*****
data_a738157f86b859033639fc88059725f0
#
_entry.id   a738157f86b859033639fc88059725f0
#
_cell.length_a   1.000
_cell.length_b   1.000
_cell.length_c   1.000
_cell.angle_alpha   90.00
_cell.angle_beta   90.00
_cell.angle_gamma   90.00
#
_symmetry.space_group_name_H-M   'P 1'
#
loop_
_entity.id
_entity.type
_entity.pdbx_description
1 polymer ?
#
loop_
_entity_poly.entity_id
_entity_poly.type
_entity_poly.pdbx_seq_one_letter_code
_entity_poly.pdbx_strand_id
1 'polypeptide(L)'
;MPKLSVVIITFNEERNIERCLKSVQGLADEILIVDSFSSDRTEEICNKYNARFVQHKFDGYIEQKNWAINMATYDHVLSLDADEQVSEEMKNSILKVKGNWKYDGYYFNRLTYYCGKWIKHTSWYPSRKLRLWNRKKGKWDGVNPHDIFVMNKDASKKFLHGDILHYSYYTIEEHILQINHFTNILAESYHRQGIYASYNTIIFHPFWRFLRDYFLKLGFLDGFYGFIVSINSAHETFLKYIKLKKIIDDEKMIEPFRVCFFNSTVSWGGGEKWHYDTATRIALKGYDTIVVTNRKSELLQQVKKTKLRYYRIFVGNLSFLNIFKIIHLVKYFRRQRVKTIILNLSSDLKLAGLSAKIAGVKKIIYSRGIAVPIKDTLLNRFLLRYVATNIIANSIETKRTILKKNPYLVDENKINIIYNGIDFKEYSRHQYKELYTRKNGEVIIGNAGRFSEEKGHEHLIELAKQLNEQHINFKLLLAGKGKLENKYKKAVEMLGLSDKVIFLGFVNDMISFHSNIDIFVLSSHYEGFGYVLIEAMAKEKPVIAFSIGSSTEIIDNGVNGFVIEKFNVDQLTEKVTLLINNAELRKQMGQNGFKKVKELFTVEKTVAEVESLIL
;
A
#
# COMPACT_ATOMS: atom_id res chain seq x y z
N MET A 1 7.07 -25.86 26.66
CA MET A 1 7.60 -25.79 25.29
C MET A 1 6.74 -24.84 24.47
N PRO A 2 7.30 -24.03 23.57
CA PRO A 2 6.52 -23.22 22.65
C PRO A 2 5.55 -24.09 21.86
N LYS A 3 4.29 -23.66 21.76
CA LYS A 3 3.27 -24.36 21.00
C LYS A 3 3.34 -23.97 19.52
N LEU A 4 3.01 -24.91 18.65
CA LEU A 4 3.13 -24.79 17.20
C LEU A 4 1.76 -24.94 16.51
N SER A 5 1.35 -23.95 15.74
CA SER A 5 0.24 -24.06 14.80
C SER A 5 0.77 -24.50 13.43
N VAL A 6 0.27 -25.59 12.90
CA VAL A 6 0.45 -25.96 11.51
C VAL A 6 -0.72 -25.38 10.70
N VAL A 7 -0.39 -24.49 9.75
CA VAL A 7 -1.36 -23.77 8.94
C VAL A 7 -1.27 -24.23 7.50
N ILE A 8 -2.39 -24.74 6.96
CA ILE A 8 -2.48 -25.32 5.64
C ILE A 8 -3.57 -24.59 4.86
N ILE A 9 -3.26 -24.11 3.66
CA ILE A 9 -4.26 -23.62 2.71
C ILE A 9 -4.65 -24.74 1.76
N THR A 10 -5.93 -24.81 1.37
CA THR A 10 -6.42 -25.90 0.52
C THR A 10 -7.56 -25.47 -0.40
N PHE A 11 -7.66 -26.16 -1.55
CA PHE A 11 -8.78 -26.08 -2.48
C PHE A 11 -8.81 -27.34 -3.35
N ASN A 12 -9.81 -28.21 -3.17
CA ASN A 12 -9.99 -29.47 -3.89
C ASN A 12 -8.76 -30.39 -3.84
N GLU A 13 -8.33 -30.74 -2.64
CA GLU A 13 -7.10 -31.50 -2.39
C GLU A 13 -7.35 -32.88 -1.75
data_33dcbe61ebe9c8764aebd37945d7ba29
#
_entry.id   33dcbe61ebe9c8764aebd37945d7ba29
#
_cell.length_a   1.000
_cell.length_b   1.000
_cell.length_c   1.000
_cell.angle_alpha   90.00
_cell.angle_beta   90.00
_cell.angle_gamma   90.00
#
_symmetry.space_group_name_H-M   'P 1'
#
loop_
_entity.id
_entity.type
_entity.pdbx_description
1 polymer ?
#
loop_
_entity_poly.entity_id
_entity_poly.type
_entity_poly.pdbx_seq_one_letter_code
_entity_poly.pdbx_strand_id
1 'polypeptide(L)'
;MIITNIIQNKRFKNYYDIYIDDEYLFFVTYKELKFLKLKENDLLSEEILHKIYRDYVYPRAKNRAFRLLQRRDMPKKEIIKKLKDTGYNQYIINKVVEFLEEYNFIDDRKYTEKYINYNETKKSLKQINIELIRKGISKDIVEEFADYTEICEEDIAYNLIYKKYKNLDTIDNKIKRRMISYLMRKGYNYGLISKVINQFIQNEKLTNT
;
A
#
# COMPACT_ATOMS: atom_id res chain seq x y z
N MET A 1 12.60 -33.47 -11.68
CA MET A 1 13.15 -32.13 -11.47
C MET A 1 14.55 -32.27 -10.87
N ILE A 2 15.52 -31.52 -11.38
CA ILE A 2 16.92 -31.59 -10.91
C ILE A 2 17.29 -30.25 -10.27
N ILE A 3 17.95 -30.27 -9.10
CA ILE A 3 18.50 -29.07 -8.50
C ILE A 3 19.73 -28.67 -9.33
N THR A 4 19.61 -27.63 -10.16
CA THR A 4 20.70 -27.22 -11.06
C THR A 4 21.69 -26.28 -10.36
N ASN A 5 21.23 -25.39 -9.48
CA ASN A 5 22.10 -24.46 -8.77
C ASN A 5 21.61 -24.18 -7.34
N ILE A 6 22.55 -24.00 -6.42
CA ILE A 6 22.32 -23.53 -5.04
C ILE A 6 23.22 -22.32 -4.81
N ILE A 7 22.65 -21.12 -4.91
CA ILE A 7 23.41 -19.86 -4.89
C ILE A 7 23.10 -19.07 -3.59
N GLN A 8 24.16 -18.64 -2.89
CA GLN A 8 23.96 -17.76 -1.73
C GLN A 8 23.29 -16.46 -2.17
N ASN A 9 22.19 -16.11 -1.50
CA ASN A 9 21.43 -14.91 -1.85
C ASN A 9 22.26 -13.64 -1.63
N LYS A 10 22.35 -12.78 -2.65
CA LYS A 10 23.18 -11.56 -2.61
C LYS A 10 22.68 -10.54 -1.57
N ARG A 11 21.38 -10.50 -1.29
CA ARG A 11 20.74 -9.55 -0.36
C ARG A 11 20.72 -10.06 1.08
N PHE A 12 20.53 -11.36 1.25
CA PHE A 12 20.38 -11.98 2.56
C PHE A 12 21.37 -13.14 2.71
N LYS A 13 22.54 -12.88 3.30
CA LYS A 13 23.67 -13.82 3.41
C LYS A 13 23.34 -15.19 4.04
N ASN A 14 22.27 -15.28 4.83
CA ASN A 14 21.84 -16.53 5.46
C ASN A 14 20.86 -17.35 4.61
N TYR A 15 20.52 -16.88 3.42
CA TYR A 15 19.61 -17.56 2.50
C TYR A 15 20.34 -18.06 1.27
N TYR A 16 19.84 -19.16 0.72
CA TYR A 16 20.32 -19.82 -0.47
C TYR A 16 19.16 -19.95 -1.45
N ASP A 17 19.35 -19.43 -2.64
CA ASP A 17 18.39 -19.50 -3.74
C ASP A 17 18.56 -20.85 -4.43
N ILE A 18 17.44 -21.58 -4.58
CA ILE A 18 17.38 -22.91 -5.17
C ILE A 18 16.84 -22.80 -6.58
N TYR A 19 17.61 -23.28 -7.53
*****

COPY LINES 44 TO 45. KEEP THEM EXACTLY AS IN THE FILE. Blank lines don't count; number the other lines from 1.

CA SER A 5 0.24 -24.06 14.80
C SER A 5 0.77 -24.50 13.43